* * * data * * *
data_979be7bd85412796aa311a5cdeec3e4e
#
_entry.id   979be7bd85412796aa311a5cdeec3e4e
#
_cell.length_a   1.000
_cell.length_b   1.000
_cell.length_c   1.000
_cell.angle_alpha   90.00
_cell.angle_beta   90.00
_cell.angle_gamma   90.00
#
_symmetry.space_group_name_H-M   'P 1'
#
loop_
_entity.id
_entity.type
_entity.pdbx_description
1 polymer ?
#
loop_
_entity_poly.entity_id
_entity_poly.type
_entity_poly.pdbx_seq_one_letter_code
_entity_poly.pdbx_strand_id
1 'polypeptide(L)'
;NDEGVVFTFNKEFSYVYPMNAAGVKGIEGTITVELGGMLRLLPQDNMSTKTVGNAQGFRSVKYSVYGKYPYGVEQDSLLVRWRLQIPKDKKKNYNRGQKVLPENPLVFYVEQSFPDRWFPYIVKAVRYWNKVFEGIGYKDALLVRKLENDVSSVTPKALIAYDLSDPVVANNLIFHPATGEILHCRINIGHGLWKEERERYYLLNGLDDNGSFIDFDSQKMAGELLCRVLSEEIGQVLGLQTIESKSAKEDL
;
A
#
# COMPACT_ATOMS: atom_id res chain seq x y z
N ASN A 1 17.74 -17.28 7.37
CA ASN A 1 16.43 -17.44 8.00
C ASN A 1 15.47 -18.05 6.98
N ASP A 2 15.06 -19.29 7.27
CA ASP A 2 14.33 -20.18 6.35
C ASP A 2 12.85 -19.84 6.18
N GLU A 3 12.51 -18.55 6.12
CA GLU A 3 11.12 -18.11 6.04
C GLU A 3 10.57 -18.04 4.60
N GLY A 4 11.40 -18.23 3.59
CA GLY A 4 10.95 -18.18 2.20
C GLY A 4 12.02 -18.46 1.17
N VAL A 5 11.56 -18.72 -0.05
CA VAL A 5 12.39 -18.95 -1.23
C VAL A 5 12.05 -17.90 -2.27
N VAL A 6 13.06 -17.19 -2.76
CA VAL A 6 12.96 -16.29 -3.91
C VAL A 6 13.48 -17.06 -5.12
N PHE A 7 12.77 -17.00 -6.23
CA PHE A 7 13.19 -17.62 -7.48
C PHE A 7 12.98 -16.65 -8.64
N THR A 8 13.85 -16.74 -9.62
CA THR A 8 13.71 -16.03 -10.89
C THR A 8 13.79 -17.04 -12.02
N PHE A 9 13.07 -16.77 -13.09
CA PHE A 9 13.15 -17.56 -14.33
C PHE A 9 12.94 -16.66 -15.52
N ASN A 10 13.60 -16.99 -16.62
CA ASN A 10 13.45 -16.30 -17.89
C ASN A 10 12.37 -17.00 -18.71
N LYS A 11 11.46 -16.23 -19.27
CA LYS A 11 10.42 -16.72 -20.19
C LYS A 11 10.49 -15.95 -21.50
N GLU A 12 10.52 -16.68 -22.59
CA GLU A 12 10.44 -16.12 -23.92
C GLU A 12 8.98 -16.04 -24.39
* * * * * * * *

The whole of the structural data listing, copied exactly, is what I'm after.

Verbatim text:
data_979be7bd85412796aa311a5cdeec3e4e
#
_entry.id   979be7bd85412796aa311a5cdeec3e4e
#
_cell.length_a   1.000
_cell.length_b   1.000
_cell.length_c   1.000
_cell.angle_alpha   90.00
_cell.angle_beta   90.00
_cell.angle_gamma   90.00
#
_symmetry.space_group_name_H-M   'P 1'
#
loop_
_entity.id
_entity.type
_entity.pdbx_description
1 polymer ?
#
loop_
_entity_poly.entity_id
_entity_poly.type
_entity_poly.pdbx_seq_one_letter_code
_entity_poly.pdbx_strand_id
1 'polypeptide(L)'
;NDEGVVFTFNKEFSYVYPMNAAGVKGIEGTITVELGGMLRLLPQDNMSTKTVGNAQGFRSVKYSVYGKYPYGVEQDSLLVRWRLQIPKDKKKNYNRGQKVLPENPLVFYVEQSFPDRWFPYIVKAVRYWNKVFEGIGYKDALLVRKLENDVSSVTPKALIAYDLSDPVVANNLIFHPATGEILHCRINIGHGLWKEERERYYLLNGLDDNGSFIDFDSQKMAGELLCRVLSEEIGQVLGLQTIESKSAKEDL
;
A
#
# COMPACT_ATOMS: atom_id res chain seq x y z
N ASN A 1 17.74 -17.28 7.37
CA ASN A 1 16.43 -17.44 8.00
C ASN A 1 15.47 -18.05 6.98
N ASP A 2 15.06 -19.29 7.27
CA ASP A 2 14.33 -20.18 6.35
C ASP A 2 12.85 -19.84 6.18
N GLU A 3 12.51 -18.55 6.12
CA GLU A 3 11.12 -18.11 6.04
C GLU A 3 10.57 -18.04 4.60
N GLY A 4 11.40 -18.23 3.59
CA GLY A 4 10.95 -18.18 2.20
C GLY A 4 12.02 -18.46 1.17
N VAL A 5 11.56 -18.72 -0.05
CA VAL A 5 12.39 -18.95 -1.23
C VAL A 5 12.05 -17.90 -2.27
N VAL A 6 13.06 -17.19 -2.76
CA VAL A 6 12.96 -16.29 -3.91
C VAL A 6 13.48 -17.06 -5.12
N PHE A 7 12.77 -17.00 -6.23
CA PHE A 7 13.19 -17.62 -7.48
C PHE A 7 12.98 -16.65 -8.64
N THR A 8 13.85 -16.74 -9.62
CA THR A 8 13.71 -16.03 -10.89
C THR A 8 13.79 -17.04 -12.02
N PHE A 9 13.07 -16.77 -13.09
CA PHE A 9 13.15 -17.56 -14.33
C PHE A 9 12.94 -16.66 -15.52
N ASN A 10 13.60 -16.99 -16.62
CA ASN A 10 13.45 -16.30 -17.89
C ASN A 10 12.37 -17.00 -18.71
N LYS A 11 11.46 -16.23 -19.27
CA LYS A 11 10.42 -16.72 -20.19
C LYS A 11 10.49 -15.95 -21.50
N GLU A 12 10.52 -16.68 -22.59
CA GLU A 12 10.44 -16.12 -23.92
C GLU A 12 8.98 -16.04 -24.39